This comprehensive approach to system delivery and support has allowed Birco Middle East to build up an impressive project portfolio since its establishment. In addition to Dubai Tram, the firm has supplied – or is in the process of supplying – drainage systems for the expansion of Al Ain Wildlife Park and Resort, Abu Dhabi International Airport’s Midfield Terminal, Louvre Abu Dhabi, Dubai’s CityWalk, Doha’s National Museum of Qatar, and King Abdullah Petroleum Studies and Research Center (KAPSARC) in Riyadh, Saudi Arabia.

“All Birco systems are compliant with the BS EN 1433:2002 standard for channel drainage systems,” says Barron.

“Between 80% and 90% of our GCC projects require systems that can deal with typical load classes – up to Load Class E 600kN,” adds Groult. “However, we also offer Load Class F drainage channels suitable for airports, which require that the full systems are able to resist up to 900kN of pressure.”

Despite Birco Middle East’s early success, Groult and Barron say that drainage still represents a fledgling sector in this part of the world. For this reason, the company is working diligently to counteract the assumption that water-management systems are not a priority for the Gulf. Groult explains: “It is more difficult to work in the GCC as a drainage specialist than it is in Europe. Europeans are used to the fact that it rains often. It also freezes, so aquaplaning is directly equated to dangerous road conditions.

“It’s easy to forget this in the Middle East, but when rainfall does occur, significant problems can arise. I live in Dubai Marina, and [when it rains], all the roundabouts are under water. A person driving too quickly can lose control of their vehicle, exactly [as they would] in the snow or the ice. The problem is that here, it only rains two or three times per year. And when you take into account that the current trend is to [cut expenditure], spending money on something that happens occasionally is not considered a priority. That is, until it does rain,” he adds.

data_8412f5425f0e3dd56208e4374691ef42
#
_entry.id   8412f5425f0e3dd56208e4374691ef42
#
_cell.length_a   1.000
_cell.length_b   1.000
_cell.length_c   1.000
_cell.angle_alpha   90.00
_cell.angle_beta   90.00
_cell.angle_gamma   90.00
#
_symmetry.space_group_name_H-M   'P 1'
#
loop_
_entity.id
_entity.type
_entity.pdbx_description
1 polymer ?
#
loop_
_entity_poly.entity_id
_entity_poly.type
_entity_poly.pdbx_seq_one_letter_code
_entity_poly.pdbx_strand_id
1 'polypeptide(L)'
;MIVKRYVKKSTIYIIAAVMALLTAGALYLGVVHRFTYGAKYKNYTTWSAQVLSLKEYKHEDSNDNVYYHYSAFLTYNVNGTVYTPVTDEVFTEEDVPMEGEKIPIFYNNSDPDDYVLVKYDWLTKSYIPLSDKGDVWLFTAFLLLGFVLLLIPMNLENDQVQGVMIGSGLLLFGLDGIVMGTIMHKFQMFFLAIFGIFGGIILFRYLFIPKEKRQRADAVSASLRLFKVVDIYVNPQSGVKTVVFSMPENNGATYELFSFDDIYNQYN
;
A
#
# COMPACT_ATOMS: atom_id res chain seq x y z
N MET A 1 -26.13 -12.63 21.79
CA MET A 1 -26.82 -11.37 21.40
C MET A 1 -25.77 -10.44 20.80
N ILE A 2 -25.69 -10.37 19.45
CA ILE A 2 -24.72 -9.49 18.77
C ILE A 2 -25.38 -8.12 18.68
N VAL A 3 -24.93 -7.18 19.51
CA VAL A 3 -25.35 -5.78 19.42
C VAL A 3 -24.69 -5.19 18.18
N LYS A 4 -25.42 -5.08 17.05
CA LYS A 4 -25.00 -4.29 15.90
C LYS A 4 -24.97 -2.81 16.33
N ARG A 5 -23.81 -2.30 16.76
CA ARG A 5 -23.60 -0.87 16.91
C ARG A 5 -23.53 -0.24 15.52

For now, Birco’s goal in the Middle East is to drive home the safety-related benefits of water-management systems. In the future, Groult and Barron believe sustainability will come to represent an equally persuasive factor.

“In the desert, water is even more precious than it is in other regions,” explains Birco’s general manager. “Sustainability, therefore, should probably be the number-one topic of conversation. Even so, around 95% of our current meetings are safety oriented because this is what local clients want. The issue of sustainability is just [starting to be discussed].

“Birco is not a climate expert, but our products are designed around climatic data. The creation of green areas will lead to more evaporation, humidity, and rainfall. This is a natural effect. If you look at the seminars that are taking place across the Gulf at present, experts are concentrating on stop-water management. We want to help people understand that this is not the end,” concludes Groult.

A question of surroundings

Since the establishment of its Jebel Ali Free Zone (Jafza) facility in 2013, Birco Middle East has succeeded in securing a diverse selection of high-profile contracts across the region. Though safety and sustainability represent the firm’s primary focuses, long-term cost savings have also played a significant role in the uptake of its drainage systems.

“Why, within such a short space of time, have we enjoyed such success with large-scale projects [in the Middle East]?” asks general manager, Johann Groult.

“Firstly, consultants are happy to be supported by drainage specialists, in terms of both design and warranty. And secondly, contractors are saving money,” he adds.

Because Birco drainage channels come with their own surroundings, contractors are able to cut their concrete bills. “Many companies that supply drainage systems to the Middle East only offer polymer mouths,” explains Groult. “I’m not saying that these products are bad; I’m just pointing out that they need to be surrounded with concrete. Birco channels – up to Load Class E 600kN – do not require full surrounding materials for installation.”

Joseph Barron, the company’s GCC sales manager, adds that in order to achieve value for money, drainage systems must be resilient to the Middle East’s unforgiving operating environments.

“Birco channels are 100% concrete; vibrated and pressed with 70µm hot-dip galvanised, 4mm-thick, solid-steel edges,” he tells Construction Week. “That’s very important for consultants and contractors. First of all, it means that they reduce the amount of concrete required for installation. Secondly, our channels are not moulds; they are not made from polymers or plastics. They are heavy-duty, self-sustaining systems.”